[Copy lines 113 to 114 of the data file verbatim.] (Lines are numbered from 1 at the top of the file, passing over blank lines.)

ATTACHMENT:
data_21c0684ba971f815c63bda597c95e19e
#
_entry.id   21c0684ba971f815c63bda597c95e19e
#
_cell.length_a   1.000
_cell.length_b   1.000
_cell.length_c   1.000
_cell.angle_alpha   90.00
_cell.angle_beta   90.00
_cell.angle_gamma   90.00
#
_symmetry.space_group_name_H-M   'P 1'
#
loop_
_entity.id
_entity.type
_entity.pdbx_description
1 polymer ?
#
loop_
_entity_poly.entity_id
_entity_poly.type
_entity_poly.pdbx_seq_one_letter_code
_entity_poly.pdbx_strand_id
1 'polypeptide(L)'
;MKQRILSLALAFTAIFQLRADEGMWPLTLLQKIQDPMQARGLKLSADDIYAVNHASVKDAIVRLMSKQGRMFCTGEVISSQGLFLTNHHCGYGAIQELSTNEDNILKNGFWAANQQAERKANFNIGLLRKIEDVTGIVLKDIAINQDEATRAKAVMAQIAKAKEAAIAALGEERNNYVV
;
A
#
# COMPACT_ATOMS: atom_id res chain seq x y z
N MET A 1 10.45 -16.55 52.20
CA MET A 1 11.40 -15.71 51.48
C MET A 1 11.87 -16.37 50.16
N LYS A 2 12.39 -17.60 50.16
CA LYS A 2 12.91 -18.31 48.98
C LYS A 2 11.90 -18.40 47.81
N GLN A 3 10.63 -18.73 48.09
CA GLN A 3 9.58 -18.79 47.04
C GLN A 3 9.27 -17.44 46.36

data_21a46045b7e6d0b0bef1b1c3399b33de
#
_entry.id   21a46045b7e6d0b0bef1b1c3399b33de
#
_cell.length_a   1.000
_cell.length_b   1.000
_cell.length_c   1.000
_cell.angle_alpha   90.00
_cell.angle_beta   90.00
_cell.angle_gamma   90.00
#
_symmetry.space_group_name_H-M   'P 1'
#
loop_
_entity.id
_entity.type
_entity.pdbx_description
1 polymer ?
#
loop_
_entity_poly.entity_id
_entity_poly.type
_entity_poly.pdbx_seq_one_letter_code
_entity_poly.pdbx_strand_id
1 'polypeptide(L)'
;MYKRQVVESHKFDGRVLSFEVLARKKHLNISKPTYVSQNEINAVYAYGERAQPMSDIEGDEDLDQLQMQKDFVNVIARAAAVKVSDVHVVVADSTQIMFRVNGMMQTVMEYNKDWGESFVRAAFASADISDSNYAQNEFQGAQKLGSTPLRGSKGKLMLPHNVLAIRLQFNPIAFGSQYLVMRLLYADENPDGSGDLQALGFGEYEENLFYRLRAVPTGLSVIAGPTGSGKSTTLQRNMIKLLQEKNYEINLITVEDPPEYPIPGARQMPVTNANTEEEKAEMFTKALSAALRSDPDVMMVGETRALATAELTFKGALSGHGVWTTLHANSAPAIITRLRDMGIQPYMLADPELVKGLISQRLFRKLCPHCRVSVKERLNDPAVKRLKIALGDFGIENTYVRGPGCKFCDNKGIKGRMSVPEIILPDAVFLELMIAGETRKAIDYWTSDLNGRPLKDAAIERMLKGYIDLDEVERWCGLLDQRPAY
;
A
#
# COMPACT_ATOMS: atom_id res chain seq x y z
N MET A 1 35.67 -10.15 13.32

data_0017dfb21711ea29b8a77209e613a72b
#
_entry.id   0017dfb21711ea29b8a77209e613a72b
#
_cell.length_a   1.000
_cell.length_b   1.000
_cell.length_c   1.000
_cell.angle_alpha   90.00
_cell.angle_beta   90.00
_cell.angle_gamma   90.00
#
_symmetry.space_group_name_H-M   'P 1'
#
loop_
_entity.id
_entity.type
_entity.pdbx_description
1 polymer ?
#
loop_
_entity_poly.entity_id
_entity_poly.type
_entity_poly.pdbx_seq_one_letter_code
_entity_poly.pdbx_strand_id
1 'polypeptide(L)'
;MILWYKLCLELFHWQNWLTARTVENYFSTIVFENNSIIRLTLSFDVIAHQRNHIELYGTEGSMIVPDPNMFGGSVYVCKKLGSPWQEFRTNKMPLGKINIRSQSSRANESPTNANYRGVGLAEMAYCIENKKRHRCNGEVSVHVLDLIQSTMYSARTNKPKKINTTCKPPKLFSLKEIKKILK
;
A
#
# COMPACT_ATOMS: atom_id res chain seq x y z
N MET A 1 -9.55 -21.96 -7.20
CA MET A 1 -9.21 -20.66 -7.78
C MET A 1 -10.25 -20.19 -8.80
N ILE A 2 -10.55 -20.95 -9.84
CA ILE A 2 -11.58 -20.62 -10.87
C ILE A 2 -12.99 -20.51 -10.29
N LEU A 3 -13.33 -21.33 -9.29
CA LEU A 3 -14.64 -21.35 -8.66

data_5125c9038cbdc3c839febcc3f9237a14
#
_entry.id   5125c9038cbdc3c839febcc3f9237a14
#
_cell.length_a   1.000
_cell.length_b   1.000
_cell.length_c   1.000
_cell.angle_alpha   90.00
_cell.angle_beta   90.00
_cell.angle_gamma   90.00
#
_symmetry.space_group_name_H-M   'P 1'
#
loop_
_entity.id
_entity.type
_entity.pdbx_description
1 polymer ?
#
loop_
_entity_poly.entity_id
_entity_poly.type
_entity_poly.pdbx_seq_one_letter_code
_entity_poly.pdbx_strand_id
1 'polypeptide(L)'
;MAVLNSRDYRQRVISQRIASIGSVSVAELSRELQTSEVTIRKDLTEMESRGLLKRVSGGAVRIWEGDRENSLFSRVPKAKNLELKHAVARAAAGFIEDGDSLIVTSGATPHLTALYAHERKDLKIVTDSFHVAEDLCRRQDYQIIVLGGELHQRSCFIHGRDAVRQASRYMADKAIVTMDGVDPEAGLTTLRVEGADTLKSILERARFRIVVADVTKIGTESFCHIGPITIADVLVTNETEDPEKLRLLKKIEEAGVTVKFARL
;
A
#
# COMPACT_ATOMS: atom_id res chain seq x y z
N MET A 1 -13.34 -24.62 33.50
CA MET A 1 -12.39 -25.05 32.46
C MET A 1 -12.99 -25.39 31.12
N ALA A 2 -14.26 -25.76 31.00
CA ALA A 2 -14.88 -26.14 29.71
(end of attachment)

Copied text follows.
_cell.length_a   1.000
_cell.length_b   1.000